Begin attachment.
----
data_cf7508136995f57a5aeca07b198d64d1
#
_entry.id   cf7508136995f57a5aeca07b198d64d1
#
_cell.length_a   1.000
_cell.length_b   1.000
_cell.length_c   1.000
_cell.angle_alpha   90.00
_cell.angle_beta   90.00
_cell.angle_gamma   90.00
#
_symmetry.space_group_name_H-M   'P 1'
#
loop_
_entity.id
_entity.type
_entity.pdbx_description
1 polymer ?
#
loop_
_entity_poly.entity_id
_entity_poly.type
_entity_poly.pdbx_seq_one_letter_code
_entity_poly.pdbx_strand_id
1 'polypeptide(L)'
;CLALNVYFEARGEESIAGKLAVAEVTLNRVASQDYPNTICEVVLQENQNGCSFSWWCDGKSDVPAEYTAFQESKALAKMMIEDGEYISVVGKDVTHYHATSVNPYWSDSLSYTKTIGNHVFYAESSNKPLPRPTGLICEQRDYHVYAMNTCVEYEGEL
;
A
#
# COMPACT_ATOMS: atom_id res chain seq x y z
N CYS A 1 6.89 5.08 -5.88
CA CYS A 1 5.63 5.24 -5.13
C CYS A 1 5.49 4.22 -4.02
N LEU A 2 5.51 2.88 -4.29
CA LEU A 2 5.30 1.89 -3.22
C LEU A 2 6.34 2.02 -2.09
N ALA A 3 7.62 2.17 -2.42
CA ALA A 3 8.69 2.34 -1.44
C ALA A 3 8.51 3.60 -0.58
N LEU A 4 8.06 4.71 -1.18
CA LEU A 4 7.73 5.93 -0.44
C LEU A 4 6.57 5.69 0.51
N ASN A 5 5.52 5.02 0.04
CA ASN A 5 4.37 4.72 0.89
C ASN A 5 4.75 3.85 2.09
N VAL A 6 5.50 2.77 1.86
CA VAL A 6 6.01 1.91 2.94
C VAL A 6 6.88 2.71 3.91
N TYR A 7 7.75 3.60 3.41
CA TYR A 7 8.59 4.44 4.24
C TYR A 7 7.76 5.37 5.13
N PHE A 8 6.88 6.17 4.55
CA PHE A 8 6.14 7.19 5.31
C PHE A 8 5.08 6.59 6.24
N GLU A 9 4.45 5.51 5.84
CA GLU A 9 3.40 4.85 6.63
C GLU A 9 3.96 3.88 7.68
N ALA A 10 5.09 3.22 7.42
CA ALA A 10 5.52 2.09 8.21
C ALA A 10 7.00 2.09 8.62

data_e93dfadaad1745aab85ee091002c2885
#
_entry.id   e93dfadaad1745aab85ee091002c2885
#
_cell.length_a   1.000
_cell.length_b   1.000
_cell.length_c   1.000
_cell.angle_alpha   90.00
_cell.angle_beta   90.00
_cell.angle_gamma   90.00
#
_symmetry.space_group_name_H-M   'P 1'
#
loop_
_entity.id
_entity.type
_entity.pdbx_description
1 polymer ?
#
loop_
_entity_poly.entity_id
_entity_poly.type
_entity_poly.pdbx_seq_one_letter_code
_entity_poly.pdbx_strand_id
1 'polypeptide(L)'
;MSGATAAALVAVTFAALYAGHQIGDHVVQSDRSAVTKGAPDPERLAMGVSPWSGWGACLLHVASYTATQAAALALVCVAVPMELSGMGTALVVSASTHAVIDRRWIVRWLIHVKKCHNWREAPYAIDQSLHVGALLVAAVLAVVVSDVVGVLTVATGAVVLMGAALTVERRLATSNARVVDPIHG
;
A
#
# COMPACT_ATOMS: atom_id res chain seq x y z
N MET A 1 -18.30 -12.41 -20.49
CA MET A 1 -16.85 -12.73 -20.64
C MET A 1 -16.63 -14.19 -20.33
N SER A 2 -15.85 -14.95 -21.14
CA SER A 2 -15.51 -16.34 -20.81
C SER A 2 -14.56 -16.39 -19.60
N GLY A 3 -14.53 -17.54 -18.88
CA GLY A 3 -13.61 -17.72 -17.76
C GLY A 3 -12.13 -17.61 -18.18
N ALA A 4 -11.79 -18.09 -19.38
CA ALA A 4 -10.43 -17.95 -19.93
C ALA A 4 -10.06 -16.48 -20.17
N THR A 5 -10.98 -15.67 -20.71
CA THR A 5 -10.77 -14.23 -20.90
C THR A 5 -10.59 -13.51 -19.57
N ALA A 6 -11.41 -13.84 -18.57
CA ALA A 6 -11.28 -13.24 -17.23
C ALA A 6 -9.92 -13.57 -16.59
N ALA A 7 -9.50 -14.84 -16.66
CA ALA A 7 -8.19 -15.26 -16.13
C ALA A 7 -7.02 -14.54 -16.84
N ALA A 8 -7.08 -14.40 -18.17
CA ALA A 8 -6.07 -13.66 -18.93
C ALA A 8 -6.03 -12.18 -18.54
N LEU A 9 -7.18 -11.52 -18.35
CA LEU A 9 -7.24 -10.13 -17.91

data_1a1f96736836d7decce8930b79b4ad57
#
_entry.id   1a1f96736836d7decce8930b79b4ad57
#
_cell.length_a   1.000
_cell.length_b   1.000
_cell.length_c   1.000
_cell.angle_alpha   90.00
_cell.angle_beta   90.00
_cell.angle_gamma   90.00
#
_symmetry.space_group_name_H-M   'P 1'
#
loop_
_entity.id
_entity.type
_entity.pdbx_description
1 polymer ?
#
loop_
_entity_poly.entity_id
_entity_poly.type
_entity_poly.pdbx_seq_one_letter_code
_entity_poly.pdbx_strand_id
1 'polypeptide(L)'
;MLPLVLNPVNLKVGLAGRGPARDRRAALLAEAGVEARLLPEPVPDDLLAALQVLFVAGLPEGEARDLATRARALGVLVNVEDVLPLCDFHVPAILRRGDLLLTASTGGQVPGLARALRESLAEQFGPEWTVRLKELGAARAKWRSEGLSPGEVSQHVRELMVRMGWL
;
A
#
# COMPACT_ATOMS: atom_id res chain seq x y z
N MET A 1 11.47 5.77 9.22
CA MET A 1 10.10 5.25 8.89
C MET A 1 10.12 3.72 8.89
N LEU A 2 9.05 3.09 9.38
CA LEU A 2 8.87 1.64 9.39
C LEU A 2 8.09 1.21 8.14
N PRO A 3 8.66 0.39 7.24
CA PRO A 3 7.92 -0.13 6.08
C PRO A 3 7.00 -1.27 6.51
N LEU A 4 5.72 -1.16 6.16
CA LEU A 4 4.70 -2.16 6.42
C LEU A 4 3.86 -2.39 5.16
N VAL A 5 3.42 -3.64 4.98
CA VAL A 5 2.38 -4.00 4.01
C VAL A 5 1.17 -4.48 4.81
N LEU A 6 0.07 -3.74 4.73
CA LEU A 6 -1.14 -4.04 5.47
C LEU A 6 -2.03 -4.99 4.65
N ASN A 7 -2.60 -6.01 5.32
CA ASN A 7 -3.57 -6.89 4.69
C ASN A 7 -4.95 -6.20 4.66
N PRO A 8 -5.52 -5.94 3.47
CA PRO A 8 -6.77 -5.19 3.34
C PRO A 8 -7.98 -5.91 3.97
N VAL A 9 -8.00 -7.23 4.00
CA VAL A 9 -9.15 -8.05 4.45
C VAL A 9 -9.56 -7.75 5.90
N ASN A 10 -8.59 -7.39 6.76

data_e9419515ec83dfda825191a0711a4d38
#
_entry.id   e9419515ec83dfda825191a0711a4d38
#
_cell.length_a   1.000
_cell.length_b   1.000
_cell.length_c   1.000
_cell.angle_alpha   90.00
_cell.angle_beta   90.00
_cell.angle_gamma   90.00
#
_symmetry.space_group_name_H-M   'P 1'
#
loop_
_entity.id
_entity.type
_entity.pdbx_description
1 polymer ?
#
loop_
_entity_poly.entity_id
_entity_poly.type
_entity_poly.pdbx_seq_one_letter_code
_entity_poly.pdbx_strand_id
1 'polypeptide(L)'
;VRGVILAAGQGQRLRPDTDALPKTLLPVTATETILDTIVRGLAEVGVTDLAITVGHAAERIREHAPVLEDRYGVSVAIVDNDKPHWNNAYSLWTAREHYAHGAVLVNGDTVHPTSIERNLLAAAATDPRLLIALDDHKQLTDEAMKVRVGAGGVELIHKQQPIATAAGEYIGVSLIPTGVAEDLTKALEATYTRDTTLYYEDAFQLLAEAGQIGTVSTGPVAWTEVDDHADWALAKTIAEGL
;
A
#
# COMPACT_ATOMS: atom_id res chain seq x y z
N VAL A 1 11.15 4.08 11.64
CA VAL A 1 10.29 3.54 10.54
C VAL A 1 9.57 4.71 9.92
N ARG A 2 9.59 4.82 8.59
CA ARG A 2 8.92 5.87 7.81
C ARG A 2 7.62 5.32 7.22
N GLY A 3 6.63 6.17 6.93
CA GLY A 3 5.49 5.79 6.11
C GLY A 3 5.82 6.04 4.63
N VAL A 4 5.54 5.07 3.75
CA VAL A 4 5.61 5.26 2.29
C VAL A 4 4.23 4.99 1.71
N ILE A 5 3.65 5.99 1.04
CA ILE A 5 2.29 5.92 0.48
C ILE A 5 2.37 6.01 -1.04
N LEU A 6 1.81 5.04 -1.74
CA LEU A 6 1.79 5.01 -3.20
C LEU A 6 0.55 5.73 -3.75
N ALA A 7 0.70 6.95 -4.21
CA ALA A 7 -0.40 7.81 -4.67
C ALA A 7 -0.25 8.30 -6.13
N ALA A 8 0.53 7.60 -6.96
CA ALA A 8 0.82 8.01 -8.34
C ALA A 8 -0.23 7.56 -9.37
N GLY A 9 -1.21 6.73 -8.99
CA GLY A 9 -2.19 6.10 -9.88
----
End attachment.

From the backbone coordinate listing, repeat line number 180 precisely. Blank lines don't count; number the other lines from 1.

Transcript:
_cell.length_b   1.000